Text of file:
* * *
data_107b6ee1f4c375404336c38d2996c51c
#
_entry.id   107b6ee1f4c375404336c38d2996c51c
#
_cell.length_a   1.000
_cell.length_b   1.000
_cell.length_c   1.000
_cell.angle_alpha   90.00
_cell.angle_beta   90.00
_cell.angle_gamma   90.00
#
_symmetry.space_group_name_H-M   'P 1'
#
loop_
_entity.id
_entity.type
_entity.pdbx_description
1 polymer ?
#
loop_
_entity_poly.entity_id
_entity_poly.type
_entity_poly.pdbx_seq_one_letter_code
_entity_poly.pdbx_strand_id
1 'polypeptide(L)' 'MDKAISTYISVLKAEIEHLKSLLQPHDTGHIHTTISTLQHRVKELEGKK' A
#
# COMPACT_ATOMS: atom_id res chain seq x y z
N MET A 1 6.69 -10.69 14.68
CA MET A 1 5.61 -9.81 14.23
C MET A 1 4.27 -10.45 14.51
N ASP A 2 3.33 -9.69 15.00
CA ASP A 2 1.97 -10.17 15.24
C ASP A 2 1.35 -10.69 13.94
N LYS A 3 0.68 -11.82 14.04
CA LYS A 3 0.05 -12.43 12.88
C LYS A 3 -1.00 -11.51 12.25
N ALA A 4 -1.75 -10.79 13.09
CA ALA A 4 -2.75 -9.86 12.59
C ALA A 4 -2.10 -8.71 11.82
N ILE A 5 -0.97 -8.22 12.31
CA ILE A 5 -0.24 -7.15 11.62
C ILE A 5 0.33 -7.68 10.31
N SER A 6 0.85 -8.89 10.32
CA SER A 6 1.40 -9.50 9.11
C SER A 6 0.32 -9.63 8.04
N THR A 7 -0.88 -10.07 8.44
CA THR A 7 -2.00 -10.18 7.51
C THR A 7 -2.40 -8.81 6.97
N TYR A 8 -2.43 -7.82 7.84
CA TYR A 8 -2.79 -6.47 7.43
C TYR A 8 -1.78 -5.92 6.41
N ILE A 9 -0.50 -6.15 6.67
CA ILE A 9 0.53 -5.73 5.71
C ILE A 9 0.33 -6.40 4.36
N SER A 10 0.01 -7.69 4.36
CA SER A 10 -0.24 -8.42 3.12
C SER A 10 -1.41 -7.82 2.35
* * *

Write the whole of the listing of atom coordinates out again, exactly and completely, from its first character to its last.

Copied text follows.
data_107b6ee1f4c375404336c38d2996c51c
#
_entry.id   107b6ee1f4c375404336c38d2996c51c
#
_cell.length_a   1.000
_cell.length_b   1.000
_cell.length_c   1.000
_cell.angle_alpha   90.00
_cell.angle_beta   90.00
_cell.angle_gamma   90.00
#
_symmetry.space_group_name_H-M   'P 1'
#
loop_
_entity.id
_entity.type
_entity.pdbx_description
1 polymer ?
#
loop_
_entity_poly.entity_id
_entity_poly.type
_entity_poly.pdbx_seq_one_letter_code
_entity_poly.pdbx_strand_id
1 'polypeptide(L)' 'MDKAISTYISVLKAEIEHLKSLLQPHDTGHIHTTISTLQHRVKELEGKK' A
#
# COMPACT_ATOMS: atom_id res chain seq x y z
N MET A 1 6.69 -10.69 14.68
CA MET A 1 5.61 -9.81 14.23
C MET A 1 4.27 -10.45 14.51
N ASP A 2 3.33 -9.69 15.00
CA ASP A 2 1.97 -10.17 15.24
C ASP A 2 1.35 -10.69 13.94
N LYS A 3 0.68 -11.82 14.04
CA LYS A 3 0.05 -12.43 12.88
C LYS A 3 -1.00 -11.51 12.25
N ALA A 4 -1.75 -10.79 13.09
CA ALA A 4 -2.75 -9.86 12.59
C ALA A 4 -2.10 -8.71 11.82
N ILE A 5 -0.97 -8.22 12.31
CA ILE A 5 -0.24 -7.15 11.62
C ILE A 5 0.33 -7.68 10.31
N SER A 6 0.85 -8.89 10.32
CA SER A 6 1.40 -9.50 9.11
C SER A 6 0.32 -9.63 8.04
N THR A 7 -0.88 -10.07 8.44
CA THR A 7 -2.00 -10.18 7.51
C THR A 7 -2.40 -8.81 6.97
N TYR A 8 -2.43 -7.82 7.84
CA TYR A 8 -2.79 -6.47 7.43
C TYR A 8 -1.78 -5.92 6.41
N ILE A 9 -0.50 -6.15 6.67
CA ILE A 9 0.53 -5.73 5.71
C ILE A 9 0.33 -6.40 4.36
N SER A 10 0.01 -7.69 4.36
CA SER A 10 -0.24 -8.42 3.12
C SER A 10 -1.41 -7.82 2.35